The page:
Basic Book Care Tips

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Girl reading a bookOne of most popular ways to buy books today is the internet. More books are sold on the internet than any other product. In 2007, polling company Nielsen Online surveyed 26,312 internet users in 48 countries and found that 41 percent of them had bought books online. Many have welcomed the introduction of electronic books, because they are cheaper, easier to carry around, and contribute to the protection of environment.

For true book lovers, however, the traditional, aesthetically pleasing tomes will never go out of fashion. People who love books will also go to great lengths to keep them in perfect condition, for few sights are as sad as a tome showing signs of neglect. Turning the leaves of a moldy, musty volume is a deeply unsatisfactory experience.

Books are a fragile commodity. They come from live sources: paper (which is made from wood, rags or grasses), cloth, glue, and other organic materials. Extra care should be taken to ensure that they stay looking as good as the day that you introduced them into your library, follow these steps:

  • When reading a book, be it a hardcover or a paperback, fit it out with a temporary book cover to keep its covers from staining.
  • Never read a book with its dust jacket on. Instead, store it in a safe place. A ripped dust jacket presents a most distressful sight.
  • To avoid spine wrinkles, “break in” your new book. Lay the volume on its back and leaf through it, a few pages at a time. Press lightly along the bound edge as you turn the pages. This will keep the cover in good condition.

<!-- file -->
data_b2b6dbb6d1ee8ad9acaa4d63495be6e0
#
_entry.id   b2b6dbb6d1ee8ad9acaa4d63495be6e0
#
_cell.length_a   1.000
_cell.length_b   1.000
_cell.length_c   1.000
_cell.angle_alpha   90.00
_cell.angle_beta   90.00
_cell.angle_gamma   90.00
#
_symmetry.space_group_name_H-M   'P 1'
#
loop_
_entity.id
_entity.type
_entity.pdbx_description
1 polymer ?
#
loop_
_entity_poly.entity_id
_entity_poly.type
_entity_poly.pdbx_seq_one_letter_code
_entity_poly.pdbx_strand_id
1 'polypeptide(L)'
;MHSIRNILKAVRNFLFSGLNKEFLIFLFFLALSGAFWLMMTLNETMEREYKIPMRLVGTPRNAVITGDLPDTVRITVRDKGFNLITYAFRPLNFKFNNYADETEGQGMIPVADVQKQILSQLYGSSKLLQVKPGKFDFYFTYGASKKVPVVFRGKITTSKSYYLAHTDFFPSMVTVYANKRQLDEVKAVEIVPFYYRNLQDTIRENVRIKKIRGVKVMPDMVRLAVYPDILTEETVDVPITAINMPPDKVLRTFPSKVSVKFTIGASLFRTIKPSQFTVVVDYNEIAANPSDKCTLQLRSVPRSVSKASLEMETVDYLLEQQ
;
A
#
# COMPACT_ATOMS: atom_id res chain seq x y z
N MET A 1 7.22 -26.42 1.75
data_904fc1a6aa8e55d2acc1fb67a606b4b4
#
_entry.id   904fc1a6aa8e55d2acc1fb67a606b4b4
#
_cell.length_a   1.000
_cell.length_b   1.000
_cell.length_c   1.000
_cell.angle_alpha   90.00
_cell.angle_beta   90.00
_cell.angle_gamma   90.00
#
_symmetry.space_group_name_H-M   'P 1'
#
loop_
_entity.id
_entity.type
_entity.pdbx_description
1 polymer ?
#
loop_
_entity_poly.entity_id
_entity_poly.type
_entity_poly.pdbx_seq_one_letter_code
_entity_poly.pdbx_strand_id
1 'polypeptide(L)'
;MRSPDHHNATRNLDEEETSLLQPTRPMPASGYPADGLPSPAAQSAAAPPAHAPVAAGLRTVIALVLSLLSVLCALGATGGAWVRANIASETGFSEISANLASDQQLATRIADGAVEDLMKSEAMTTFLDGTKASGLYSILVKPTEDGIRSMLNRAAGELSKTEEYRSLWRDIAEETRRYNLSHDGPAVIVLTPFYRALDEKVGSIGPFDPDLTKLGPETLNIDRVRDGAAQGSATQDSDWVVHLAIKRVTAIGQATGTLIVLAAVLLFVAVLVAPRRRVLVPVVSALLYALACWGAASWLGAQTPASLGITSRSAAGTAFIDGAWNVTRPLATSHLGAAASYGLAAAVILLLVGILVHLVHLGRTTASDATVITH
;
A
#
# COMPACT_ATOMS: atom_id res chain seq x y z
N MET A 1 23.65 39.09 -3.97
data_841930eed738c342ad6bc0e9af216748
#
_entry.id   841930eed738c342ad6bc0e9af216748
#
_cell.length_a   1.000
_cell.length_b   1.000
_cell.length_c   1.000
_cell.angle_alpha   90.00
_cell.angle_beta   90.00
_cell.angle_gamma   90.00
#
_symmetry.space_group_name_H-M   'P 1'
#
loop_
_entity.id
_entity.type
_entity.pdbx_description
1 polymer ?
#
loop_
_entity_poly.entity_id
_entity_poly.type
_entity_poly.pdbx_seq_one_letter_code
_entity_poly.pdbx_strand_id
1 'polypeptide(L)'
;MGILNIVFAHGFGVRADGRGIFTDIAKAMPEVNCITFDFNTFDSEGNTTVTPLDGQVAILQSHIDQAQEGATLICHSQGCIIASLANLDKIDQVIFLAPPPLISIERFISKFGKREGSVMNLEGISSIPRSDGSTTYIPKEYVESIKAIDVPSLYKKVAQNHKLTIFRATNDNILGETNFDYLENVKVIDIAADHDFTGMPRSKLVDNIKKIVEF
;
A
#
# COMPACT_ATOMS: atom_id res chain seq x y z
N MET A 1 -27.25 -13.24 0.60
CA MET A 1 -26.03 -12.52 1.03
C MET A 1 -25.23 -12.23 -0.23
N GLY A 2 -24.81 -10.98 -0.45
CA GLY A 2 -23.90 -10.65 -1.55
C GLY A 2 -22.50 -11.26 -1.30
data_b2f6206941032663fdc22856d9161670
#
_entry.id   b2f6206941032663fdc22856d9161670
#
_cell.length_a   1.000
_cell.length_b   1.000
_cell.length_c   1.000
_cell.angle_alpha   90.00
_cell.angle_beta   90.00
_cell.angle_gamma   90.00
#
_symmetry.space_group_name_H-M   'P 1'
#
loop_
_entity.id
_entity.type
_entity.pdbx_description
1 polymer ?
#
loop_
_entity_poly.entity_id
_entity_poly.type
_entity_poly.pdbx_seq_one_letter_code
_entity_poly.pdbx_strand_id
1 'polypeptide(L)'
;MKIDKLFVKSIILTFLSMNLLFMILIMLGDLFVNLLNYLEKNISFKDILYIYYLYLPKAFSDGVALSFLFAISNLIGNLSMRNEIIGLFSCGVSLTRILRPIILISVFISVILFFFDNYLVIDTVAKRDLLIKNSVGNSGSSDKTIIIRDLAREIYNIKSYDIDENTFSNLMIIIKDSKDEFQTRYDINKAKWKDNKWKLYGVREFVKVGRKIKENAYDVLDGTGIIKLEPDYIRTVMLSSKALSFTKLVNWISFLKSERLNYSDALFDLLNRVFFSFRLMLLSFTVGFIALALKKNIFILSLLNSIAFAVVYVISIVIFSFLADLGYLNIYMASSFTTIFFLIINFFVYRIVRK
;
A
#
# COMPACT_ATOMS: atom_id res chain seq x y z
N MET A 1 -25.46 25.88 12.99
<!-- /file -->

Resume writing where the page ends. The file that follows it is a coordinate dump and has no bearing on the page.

• Always use a bookmark for marking your reading progress. Never turn the corner of a page; this is very unsightly. Do not lay an open book face down either, because this will cause spine damage.
  • Make sure your hands are clean when handling a book. Do not eat or drink over a volume you are reading.
  • Store your books upright on shelves. Stack only large and heavy books on their side, because the sheer weight of heavy volumes can cause damage to the edges of the covers.
  • Design your shelves to suit the books. Each volume should have plenty of space above it. If a shelf is not filled, use bookends to prevent books from slumping.
  • Make sure that your books are not exposed to humidity, direct sunlight or heat.
  • Handle your books regularly. Dust the shelves once a month and dust each volume separately once a year.
  • Insects that bore through books are every human bookworm’s worst nightmare. These insects actually rarely infest modern books. Basic housecleaning and good storage procedures should be enough to keep them safe.
  • In case of infestation, your best option is to call an exterminator. Alternatively, use an insecticide, but do not spray or powder books directly. Some experts recommend placing behind the books (without touching them) pieces of linen soaked with essence of turpentine or camphor. 
  • Leather-bound books will benefit from occasional conditioning with petroleum jelly.
  • Never lend your prize books. Even if they do come back to you (and they rarely do), they will never be the same.
  • Teach children to handle books with care from an early age.
  • If you are a kind of person who leaves nothing to chance, buy double volumes: one for reading, the other for preserving in perfect condition.

Some book facts:

  • In many Indo-European languages, the words “book” or “letter” have common etymological origin with the word “beech”. Linguists think this is because earliest Indo-European writings were carved on blocks of wood, usually beech. 
  • The Arabs were the first to produce paper books in the 8th century, using paper-making technology developed in China in the 2nd century AD.
  • Although there is evidence of earlier inventions of movable types in the Far East, these were not widely used and Johannes Gutenberg is commonly credited with inventing a printing press around 1450 in Germany. Gutenberg’s invention revolutionised the printing industry and made books less expensive and more widely available.
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